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Collaborative Research: Shared Mobility Systems to Address Transportation Barriers of Underserved Urban and Rural Communities

Due to advances in networked information systems and ubiquitous connectivity, use of shared mobility systems is increasingly common. Underserved communities typically have the greatest needs for low-cost and high-quality shared transportation services. Yet, these communities experience financial, technical, skill-based and social barriers to their use. Therefore, we will develop and evaluate a shared mobility system to improve health care access in two underserved communities: Western Detroit in Michigan and rural South-Central Indiana.

Study Aim 1 is to assess transportation needs/barriers and generate participatory design ideas for a shared mobility system using the timebanking concept. Sessions will focus on: trust, reciprocity, design for skill development and access for people with limited computer skills and Internet access. We will interview patients and potential drivers in Indiana, and conduct participatory design sessions in Detroit and Indiana with these groups, and third-party intermediaries.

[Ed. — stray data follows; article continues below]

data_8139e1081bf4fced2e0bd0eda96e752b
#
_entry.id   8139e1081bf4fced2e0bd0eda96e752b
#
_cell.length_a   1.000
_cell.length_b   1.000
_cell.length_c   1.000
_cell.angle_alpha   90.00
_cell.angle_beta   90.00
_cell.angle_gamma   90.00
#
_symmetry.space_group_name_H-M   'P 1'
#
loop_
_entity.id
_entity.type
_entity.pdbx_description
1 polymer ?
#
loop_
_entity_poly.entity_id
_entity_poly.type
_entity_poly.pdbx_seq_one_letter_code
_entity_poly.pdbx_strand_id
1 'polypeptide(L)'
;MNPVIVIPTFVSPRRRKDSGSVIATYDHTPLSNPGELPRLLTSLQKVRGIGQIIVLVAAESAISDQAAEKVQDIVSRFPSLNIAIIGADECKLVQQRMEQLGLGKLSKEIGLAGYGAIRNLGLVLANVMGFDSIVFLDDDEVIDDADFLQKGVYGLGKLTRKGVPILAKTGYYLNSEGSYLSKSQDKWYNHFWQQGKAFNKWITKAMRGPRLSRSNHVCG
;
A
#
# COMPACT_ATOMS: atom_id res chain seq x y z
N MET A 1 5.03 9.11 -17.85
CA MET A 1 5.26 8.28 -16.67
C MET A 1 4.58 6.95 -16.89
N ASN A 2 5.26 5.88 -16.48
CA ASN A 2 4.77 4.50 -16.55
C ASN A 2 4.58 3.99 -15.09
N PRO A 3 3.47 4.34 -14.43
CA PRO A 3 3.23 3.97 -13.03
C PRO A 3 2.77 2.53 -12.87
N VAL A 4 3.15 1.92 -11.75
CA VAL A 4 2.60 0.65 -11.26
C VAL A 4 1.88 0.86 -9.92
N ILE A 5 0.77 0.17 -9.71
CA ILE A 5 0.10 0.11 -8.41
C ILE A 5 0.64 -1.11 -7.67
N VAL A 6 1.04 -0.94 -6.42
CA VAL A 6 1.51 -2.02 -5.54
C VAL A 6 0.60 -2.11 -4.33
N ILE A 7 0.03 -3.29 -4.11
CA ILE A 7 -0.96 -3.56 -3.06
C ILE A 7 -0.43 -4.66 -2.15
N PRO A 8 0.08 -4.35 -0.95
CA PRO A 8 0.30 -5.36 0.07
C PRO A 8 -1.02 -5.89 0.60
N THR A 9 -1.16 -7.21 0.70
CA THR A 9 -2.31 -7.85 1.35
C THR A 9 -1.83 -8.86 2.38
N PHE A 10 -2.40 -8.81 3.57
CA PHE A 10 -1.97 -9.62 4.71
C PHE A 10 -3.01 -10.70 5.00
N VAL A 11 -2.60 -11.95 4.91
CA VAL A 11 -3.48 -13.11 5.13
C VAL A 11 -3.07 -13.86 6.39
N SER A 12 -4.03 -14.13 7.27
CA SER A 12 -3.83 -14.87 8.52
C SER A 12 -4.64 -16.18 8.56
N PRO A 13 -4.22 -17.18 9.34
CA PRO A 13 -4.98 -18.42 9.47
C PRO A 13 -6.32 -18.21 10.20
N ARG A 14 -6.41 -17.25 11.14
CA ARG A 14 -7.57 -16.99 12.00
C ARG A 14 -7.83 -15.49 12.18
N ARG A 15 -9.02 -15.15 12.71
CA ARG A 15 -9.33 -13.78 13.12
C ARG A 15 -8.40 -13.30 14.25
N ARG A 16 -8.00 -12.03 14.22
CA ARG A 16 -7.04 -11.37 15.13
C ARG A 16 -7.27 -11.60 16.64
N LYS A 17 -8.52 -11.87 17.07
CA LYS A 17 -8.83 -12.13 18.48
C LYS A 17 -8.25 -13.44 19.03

Aim 2 is to develop and implement a shared mobility system for healthcare transportation; new features based on Aim 1 will be integrated into an existing timebank platform. This aim will involve a pre-pilot field study.

Aim 3 involves evaluating the feasibility and preliminary impact of the system on the primary outcome of missed appointments at healthcare organizations. This will involve a four-month pilot study using an interrupted time series quasi-experimental design. Analyses will leverage electronic health record data, timebank platform server log data, user surveys, and observation at healthcare organizations. 

Principal Investigator: Tiffany Veinot 

Co-investigators: Tawanna Dillahunt

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End Date:

The amount of the award is $783,175. The grant is funded by the National Science Foundation.